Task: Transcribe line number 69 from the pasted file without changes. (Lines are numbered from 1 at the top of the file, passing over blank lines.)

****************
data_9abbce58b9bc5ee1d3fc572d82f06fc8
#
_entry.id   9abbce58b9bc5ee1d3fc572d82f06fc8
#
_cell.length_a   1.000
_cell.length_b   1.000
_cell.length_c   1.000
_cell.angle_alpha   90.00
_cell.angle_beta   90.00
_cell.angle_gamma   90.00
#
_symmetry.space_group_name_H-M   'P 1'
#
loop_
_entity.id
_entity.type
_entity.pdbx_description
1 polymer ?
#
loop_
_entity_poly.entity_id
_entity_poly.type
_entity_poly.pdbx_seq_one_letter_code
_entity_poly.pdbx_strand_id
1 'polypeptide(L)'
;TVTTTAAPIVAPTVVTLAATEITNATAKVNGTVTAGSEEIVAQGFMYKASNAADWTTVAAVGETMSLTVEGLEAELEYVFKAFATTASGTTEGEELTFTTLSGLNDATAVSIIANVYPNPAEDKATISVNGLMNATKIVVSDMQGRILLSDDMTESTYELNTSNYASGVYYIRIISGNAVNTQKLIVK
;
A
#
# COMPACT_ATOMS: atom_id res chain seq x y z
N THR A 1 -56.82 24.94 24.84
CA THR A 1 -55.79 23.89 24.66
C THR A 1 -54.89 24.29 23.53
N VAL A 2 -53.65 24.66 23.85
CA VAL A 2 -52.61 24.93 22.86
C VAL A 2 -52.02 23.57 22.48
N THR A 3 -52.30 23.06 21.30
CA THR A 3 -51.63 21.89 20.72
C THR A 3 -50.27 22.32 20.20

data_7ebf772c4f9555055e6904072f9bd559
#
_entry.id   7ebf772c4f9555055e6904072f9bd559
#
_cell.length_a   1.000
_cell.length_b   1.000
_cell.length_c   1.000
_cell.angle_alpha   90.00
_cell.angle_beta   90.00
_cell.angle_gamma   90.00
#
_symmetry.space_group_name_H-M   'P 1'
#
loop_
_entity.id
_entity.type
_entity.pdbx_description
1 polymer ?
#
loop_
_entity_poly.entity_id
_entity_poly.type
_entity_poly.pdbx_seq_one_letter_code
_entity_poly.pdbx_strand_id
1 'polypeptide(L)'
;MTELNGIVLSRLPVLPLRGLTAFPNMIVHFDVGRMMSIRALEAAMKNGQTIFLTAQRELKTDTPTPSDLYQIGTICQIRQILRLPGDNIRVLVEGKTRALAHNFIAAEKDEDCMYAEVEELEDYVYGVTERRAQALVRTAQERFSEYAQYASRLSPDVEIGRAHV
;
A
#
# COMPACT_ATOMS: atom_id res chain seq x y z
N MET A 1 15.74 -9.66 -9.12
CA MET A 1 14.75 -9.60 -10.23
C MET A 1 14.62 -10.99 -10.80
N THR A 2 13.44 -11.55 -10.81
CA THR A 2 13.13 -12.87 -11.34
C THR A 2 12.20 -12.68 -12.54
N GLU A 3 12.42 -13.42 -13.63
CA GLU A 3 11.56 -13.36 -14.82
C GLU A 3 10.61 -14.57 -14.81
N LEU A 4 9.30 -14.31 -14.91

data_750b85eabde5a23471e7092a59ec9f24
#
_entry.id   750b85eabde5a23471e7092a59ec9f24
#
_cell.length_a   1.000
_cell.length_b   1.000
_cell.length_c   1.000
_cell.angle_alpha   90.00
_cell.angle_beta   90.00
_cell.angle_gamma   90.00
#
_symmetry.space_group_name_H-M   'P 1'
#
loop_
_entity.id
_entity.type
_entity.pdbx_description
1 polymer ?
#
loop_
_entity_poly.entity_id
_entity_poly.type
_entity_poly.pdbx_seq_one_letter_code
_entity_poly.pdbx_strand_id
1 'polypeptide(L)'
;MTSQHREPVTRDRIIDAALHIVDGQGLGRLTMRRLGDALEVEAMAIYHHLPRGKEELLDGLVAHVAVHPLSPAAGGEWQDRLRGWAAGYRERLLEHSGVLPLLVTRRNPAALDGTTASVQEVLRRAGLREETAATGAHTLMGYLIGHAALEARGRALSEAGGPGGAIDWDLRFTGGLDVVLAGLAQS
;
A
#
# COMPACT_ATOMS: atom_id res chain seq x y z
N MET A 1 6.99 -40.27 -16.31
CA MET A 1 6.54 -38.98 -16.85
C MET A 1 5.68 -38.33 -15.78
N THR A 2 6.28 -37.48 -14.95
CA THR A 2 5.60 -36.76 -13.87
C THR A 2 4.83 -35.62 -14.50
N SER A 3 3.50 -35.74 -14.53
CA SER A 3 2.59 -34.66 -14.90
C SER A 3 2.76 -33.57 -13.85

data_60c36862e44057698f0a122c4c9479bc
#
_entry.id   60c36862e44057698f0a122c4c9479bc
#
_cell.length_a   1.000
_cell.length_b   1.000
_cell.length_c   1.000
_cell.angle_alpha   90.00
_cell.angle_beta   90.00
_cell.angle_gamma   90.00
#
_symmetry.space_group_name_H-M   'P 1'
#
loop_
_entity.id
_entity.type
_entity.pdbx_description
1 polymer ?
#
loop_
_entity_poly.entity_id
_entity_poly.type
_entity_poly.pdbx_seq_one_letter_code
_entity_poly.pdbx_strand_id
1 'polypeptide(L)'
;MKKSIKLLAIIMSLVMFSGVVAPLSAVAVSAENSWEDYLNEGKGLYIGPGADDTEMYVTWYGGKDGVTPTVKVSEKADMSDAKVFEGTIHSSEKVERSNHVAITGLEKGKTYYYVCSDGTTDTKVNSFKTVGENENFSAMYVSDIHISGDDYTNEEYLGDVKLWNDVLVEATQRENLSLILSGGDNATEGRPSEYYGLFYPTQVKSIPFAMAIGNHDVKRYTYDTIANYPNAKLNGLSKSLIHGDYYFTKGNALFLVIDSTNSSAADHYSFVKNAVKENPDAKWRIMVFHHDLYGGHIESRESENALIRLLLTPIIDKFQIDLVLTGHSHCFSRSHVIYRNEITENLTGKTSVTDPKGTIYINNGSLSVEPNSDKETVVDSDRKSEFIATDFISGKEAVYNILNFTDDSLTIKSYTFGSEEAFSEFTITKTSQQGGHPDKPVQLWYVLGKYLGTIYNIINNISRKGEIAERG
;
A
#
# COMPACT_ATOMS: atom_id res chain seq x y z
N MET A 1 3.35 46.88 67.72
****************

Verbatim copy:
# COMPACT_ATOMS: atom_id res chain seq x y z